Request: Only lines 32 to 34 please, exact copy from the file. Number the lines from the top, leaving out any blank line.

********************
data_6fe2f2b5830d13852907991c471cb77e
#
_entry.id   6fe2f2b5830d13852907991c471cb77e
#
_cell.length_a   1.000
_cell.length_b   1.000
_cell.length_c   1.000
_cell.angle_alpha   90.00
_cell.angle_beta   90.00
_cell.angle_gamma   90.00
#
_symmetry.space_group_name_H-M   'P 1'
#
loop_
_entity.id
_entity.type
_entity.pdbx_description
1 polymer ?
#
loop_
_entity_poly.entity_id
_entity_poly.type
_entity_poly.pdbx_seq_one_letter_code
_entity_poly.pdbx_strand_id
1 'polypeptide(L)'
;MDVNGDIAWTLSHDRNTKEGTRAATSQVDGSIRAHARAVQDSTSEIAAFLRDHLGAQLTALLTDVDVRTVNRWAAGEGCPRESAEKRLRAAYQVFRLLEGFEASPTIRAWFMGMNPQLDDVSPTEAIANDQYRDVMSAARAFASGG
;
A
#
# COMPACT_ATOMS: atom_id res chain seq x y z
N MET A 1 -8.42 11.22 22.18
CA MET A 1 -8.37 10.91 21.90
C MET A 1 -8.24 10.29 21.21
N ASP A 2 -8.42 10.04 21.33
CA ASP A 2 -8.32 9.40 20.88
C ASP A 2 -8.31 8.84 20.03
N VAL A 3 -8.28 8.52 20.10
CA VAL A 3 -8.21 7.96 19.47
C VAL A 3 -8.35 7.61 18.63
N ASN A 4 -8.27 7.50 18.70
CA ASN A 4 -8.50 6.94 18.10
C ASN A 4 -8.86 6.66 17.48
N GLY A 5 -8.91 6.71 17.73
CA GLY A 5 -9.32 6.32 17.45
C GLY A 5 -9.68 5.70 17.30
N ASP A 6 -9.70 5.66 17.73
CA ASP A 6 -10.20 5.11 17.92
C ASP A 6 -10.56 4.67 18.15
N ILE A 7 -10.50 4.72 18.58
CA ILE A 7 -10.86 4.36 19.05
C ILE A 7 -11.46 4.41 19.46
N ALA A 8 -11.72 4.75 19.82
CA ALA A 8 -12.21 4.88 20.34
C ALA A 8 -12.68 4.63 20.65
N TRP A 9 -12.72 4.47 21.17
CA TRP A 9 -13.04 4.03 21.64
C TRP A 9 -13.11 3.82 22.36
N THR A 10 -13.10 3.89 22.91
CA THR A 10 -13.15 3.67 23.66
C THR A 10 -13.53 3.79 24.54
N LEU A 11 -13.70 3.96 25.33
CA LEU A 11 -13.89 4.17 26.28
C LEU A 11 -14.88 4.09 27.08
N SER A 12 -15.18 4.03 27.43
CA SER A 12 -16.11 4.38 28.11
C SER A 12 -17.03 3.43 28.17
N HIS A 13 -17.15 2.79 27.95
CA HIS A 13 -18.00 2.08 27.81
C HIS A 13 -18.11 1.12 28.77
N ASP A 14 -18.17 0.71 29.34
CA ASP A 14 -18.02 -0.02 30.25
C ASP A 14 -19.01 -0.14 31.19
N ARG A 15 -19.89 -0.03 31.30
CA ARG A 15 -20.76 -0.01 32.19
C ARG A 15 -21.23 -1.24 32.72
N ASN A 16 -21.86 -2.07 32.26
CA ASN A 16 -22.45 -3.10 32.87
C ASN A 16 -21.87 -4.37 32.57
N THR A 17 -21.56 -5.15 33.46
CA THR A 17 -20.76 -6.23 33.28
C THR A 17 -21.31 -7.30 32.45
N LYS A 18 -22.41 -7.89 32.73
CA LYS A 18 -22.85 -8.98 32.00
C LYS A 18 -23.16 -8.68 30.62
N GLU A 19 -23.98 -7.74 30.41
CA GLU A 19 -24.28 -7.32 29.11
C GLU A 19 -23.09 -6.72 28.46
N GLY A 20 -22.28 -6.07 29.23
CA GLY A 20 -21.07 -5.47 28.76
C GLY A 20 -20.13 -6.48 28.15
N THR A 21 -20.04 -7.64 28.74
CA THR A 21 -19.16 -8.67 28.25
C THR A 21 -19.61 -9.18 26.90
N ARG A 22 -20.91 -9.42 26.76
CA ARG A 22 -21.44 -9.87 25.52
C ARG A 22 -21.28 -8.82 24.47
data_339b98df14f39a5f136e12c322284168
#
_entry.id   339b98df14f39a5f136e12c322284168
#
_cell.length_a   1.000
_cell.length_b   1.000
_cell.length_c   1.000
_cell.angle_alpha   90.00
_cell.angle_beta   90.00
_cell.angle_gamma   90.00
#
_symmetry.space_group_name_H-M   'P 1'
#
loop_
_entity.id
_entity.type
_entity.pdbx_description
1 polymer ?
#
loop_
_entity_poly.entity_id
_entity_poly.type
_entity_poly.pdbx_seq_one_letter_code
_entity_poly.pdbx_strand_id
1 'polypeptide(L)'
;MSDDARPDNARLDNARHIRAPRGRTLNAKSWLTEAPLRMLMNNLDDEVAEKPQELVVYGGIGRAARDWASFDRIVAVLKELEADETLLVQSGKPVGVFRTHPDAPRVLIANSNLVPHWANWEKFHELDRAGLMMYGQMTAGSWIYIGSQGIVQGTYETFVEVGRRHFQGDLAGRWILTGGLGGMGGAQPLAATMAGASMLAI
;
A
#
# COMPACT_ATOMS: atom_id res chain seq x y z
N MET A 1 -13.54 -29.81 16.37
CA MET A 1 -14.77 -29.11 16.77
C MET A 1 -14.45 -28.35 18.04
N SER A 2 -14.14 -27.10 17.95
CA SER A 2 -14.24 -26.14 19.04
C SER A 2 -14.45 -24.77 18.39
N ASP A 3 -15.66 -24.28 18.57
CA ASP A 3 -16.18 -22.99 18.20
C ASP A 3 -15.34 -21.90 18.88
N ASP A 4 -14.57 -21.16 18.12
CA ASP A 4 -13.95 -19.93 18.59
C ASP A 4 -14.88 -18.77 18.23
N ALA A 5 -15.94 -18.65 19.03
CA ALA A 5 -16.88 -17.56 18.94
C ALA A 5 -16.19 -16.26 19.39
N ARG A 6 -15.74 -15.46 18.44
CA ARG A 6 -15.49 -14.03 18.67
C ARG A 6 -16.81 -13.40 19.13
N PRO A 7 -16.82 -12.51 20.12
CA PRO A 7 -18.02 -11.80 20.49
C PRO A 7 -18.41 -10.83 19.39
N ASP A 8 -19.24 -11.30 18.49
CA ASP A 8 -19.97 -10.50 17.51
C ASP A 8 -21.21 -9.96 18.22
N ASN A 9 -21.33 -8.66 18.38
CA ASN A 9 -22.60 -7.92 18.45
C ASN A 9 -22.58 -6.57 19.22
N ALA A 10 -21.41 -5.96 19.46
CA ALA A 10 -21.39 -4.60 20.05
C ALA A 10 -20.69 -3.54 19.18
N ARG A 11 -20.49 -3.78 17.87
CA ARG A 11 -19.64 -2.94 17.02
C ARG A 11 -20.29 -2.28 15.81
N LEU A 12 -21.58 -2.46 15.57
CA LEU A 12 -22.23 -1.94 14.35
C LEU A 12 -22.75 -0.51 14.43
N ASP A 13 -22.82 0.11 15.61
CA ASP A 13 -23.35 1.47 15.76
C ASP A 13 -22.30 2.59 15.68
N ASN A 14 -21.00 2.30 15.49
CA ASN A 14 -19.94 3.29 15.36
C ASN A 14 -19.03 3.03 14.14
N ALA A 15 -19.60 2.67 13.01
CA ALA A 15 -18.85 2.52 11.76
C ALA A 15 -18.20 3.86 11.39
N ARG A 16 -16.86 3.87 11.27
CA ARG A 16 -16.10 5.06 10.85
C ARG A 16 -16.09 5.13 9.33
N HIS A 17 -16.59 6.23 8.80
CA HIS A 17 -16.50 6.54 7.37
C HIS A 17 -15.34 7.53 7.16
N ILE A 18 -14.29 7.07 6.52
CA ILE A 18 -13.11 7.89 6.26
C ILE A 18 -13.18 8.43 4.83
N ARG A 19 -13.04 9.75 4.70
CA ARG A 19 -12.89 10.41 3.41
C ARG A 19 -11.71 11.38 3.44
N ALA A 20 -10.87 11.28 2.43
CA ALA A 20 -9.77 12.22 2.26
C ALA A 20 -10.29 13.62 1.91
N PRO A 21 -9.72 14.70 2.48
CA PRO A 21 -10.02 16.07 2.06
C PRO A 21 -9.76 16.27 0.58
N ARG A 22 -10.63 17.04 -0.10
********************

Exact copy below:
CA MET A 1 -8.37 10.91 21.90
C MET A 1 -8.24 10.29 21.21
N ASP A 2 -8.42 10.04 21.33